When I reflect on the enormous contributions you have made to our community, I am optimistic about the future of our institution, country, and global community.  Your class, reflective of your generation, shares values that our society needs: a dedication to service; a genuine concern for the environment and for sustainable living; tolerance of different views and lifestyles; and an understanding of the importance of collaboration across and within communities.  Our goal at Colorado College is to equip each of you with the knowledge and skills to act on your values and make the world a better place. I have already witnessed your class making a difference. 

Your dedication to service has fueled the Colorado College Kitchen, one of the country’s oldest student-run community kitchens.  Each weekend, 52 weekends a year, you served hot meals to needy individuals and sparked discussion about how to create a more just society. Your commitment to public service led to the establishment of a CC liaison for the Colorado Springs City Council – an opportunity to build bridges between the college and our city.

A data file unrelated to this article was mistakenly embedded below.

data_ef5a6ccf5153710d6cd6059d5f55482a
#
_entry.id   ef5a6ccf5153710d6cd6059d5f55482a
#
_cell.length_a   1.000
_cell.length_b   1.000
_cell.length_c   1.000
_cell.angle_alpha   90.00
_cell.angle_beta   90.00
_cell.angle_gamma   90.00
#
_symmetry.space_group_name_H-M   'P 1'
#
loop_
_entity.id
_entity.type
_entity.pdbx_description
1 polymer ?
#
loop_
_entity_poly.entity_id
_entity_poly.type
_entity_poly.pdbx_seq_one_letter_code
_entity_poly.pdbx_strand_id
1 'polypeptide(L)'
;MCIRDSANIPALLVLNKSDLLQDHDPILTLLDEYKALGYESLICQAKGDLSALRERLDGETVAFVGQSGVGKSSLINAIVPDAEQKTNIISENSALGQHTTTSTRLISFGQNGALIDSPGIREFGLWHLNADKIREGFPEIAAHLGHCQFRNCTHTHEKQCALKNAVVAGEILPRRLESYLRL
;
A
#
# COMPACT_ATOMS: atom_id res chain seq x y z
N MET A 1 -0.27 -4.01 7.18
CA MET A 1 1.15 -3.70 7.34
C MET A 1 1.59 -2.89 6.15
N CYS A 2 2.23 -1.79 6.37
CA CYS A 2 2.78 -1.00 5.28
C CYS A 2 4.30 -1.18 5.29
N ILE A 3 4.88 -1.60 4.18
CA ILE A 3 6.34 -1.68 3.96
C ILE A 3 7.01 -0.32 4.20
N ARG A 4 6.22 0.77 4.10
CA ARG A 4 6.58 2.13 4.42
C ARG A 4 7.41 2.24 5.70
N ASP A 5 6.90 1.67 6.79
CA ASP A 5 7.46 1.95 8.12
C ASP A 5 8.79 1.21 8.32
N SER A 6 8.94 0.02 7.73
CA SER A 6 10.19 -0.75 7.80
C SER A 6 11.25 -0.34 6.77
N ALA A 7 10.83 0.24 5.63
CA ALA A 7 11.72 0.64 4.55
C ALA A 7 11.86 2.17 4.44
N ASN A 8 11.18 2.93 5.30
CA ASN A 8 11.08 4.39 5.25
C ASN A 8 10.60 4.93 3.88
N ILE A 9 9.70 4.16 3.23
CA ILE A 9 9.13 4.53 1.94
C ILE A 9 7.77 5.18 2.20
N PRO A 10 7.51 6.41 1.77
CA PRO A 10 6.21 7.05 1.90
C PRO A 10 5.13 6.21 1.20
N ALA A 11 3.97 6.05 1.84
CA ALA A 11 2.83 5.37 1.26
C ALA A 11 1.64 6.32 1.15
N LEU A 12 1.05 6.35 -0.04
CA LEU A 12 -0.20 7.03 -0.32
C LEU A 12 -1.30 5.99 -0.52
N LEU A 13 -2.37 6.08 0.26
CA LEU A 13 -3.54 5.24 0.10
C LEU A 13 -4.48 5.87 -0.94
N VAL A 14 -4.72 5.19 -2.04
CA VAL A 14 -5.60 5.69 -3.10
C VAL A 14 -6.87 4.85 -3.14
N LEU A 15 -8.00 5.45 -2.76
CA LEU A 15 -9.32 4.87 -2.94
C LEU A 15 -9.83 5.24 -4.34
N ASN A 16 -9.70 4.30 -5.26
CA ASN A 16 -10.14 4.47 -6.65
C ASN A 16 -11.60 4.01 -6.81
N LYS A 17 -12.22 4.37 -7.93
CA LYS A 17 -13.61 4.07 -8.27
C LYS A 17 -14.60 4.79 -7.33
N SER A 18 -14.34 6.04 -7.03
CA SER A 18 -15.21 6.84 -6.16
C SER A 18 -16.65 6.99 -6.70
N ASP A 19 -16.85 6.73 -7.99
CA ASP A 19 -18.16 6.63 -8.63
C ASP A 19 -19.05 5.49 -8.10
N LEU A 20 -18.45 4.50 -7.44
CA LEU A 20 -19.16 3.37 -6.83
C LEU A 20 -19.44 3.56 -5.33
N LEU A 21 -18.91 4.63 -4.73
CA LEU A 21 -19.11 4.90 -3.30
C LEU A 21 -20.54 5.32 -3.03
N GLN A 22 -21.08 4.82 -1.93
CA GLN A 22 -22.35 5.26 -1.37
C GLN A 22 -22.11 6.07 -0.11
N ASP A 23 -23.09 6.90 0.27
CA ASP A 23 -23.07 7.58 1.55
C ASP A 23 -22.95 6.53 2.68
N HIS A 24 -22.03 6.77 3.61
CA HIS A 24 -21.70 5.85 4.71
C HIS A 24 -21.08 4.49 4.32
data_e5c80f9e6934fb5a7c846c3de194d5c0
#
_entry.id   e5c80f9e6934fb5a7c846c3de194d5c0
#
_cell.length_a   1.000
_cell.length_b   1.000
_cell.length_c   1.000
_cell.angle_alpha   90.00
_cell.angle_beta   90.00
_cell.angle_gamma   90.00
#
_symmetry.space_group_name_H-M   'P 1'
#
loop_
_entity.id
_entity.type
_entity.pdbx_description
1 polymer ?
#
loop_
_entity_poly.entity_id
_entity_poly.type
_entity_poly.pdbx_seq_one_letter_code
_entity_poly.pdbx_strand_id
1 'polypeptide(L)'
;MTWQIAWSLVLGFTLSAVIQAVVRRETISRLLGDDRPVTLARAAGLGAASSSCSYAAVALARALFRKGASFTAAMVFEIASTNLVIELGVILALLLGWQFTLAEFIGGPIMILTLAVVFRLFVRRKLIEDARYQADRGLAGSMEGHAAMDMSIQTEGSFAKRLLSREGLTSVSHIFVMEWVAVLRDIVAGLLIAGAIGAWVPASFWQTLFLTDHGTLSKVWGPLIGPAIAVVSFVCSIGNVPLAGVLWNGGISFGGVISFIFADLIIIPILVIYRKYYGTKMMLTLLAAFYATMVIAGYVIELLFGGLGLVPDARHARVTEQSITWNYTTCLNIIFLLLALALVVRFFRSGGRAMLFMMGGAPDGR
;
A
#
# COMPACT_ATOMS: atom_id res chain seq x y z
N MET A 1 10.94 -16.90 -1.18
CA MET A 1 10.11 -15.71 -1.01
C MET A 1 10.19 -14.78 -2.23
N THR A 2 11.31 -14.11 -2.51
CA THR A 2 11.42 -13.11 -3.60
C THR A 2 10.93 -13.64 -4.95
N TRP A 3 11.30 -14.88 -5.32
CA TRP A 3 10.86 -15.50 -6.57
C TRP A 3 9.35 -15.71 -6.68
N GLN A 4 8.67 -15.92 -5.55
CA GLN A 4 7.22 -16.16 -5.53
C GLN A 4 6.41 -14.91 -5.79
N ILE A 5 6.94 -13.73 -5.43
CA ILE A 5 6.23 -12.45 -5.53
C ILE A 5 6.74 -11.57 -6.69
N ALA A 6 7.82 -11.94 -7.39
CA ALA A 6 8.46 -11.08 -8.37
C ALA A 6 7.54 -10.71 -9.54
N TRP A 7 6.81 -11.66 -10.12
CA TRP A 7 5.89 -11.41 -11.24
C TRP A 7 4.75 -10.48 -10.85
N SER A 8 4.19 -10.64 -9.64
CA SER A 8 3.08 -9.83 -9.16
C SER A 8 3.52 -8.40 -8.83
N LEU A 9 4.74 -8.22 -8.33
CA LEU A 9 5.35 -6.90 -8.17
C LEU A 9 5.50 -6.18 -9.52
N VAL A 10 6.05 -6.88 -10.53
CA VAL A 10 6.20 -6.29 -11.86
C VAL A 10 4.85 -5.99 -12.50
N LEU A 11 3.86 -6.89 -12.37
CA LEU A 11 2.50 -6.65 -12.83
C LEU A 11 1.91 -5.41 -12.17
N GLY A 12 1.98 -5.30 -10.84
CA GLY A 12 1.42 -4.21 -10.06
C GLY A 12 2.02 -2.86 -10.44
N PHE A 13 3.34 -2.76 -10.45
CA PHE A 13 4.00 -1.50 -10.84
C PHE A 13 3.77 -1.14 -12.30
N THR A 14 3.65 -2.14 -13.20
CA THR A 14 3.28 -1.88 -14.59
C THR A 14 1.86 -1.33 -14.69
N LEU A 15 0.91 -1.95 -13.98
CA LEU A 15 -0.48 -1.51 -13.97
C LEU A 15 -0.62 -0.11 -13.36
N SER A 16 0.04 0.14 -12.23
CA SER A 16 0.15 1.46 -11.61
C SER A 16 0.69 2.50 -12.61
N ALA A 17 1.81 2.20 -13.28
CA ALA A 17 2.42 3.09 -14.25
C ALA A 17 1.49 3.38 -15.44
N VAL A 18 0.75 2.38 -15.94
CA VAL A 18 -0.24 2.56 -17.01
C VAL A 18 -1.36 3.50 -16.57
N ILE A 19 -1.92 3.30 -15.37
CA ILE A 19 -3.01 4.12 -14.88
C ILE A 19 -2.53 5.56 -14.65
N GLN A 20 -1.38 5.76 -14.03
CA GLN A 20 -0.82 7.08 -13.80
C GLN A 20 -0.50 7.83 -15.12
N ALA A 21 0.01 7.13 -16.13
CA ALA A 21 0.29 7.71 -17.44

Your concern for the environment produced and maintained the Student Garden, which provides a sustainable source of food for this campus.  Similarly, members of this class combined their passion for sustainability and entrepreneurial spirit to create the “Take Charge” Energy Outreach program, which teaches local school children how to lighten their environmental footprints.  Your love of nature and the environment inspired you to experience and study the beautiful Rocky Mountains. And many of you engaged in the State of the Rockies program and helped to bring national attention to the plight of the Colorado River Basin.

You displayed your tolerance and appreciation of the importance of considering different views during campus debates about our endowment investment practices, students’ rights and responsibilities, and the inclusiveness of our campus.

Likewise, in your classes, your openness to considering different views provided a necessary starting point for an educational experience in which faculty and students learn from one another and explore new ways of thinking about problems, both ancient and modern.  Your ability to walk across difference is impressive and essential to your future success and that of our society.